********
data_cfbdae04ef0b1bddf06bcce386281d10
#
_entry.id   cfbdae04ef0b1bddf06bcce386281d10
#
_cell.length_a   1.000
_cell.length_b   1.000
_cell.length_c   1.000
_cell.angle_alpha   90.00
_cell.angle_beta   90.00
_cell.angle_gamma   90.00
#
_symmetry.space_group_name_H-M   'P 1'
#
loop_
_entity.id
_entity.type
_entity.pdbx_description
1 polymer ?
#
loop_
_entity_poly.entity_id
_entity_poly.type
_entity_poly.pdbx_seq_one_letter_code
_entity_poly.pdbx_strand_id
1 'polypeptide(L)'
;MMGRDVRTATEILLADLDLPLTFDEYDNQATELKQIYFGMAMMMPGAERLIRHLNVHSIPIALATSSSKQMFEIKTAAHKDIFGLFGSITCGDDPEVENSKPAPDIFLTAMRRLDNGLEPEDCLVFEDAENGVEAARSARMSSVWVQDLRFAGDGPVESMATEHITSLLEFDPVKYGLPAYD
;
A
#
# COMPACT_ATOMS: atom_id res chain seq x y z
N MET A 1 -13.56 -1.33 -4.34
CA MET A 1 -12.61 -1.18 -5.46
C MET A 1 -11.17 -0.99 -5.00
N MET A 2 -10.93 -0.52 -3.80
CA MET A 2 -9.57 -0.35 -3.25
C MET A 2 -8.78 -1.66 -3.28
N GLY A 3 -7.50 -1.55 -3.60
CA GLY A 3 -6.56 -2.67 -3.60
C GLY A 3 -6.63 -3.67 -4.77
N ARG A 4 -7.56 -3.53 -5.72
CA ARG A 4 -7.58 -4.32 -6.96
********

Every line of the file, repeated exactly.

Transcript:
data_cfbdae04ef0b1bddf06bcce386281d10
#
_entry.id   cfbdae04ef0b1bddf06bcce386281d10
#
_cell.length_a   1.000
_cell.length_b   1.000
_cell.length_c   1.000
_cell.angle_alpha   90.00
_cell.angle_beta   90.00
_cell.angle_gamma   90.00
#
_symmetry.space_group_name_H-M   'P 1'
#
loop_
_entity.id
_entity.type
_entity.pdbx_description
1 polymer ?
#
loop_
_entity_poly.entity_id
_entity_poly.type
_entity_poly.pdbx_seq_one_letter_code
_entity_poly.pdbx_strand_id
1 'polypeptide(L)'
;MMGRDVRTATEILLADLDLPLTFDEYDNQATELKQIYFGMAMMMPGAERLIRHLNVHSIPIALATSSSKQMFEIKTAAHKDIFGLFGSITCGDDPEVENSKPAPDIFLTAMRRLDNGLEPEDCLVFEDAENGVEAARSARMSSVWVQDLRFAGDGPVESMATEHITSLLEFDPVKYGLPAYD
;
A
#
# COMPACT_ATOMS: atom_id res chain seq x y z
N MET A 1 -13.56 -1.33 -4.34
CA MET A 1 -12.61 -1.18 -5.46
C MET A 1 -11.17 -0.99 -5.00
N MET A 2 -10.93 -0.52 -3.80
CA MET A 2 -9.57 -0.35 -3.25
C MET A 2 -8.78 -1.66 -3.28
N GLY A 3 -7.50 -1.55 -3.60
CA GLY A 3 -6.56 -2.67 -3.60
C GLY A 3 -6.63 -3.67 -4.77
N ARG A 4 -7.56 -3.53 -5.72
CA ARG A 4 -7.58 -4.32 -6.96